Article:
In the fall of 2001, Hewlett-Packard announced a momentous $25 billion merger with Compaq, as commented by The New York Times.
“This is a decisive move that accelerates our strategy and positions us to win by offering even greater value to our customers and partners,” declared Carly Fiorina, HP’s chairwoman and chief executive at the time, describing how the deal would “create substantial share owner value.”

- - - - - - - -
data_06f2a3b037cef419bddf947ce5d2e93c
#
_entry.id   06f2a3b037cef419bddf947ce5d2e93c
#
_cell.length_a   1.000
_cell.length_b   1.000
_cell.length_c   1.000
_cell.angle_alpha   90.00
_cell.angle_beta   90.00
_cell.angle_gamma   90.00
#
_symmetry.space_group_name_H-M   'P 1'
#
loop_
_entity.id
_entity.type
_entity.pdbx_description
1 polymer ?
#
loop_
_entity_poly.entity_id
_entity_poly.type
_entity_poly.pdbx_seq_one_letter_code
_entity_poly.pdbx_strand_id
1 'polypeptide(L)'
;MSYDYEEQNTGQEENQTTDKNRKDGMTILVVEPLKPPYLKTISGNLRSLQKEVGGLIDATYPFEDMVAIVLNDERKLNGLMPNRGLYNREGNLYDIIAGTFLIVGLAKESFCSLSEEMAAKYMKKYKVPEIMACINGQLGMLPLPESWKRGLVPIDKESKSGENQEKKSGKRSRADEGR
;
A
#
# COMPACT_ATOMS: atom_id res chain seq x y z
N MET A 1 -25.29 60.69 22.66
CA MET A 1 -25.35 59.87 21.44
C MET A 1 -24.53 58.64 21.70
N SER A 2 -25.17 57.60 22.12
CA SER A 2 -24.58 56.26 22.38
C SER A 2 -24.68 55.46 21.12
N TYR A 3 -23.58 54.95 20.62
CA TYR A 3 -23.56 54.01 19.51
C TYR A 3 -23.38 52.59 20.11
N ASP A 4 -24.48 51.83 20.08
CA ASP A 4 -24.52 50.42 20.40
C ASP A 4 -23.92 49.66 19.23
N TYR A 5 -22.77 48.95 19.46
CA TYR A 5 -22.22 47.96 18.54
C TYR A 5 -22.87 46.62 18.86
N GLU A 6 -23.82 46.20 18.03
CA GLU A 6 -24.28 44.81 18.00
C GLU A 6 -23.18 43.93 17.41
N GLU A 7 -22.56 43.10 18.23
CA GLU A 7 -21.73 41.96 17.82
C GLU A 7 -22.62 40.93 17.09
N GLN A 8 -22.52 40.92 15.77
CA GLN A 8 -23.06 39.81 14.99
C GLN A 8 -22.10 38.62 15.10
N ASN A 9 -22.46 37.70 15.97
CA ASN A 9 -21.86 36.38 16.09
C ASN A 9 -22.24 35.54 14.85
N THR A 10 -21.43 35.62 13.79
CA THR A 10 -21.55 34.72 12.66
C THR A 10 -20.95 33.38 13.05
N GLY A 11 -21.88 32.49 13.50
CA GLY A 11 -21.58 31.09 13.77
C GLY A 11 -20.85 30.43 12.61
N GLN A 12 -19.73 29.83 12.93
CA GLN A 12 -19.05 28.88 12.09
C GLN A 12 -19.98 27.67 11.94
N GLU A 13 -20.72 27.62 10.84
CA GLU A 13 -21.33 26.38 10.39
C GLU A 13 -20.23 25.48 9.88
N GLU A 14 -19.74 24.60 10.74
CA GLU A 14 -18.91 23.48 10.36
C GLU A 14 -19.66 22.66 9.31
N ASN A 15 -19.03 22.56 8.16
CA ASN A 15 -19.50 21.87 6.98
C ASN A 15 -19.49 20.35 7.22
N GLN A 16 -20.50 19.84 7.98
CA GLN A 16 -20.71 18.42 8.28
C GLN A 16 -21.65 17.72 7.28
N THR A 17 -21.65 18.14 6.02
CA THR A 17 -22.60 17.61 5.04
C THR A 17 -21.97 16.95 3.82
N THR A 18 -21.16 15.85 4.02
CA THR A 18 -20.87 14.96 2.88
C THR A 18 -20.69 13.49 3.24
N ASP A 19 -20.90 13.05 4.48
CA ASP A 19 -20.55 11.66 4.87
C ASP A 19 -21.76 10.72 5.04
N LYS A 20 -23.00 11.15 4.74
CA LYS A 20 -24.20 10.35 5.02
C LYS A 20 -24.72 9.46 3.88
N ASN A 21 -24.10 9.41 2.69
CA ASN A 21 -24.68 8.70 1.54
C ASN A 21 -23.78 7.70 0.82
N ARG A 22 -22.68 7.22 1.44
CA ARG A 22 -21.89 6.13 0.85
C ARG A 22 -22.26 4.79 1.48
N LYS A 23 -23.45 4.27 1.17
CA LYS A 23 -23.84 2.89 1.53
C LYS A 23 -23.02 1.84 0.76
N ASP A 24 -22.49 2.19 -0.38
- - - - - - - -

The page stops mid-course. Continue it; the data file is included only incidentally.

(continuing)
Thirteen years later, just this fall, Meg Whitman, HP’s current chairwoman and
chief executive, undid that deal, splitting the company in two. “It will provide each new company with the independence, focus, financial resources and flexibility they need to adapt quickly to market and customer dynamics.”
Eerily mirroring Ms. Fiorina’s words, she said the divorced companies “will be in an even better position to compete in the market, support our customers and partners, and deliver maximum value to our shareholders.”
So which was the right decision? The merger or the spinoff?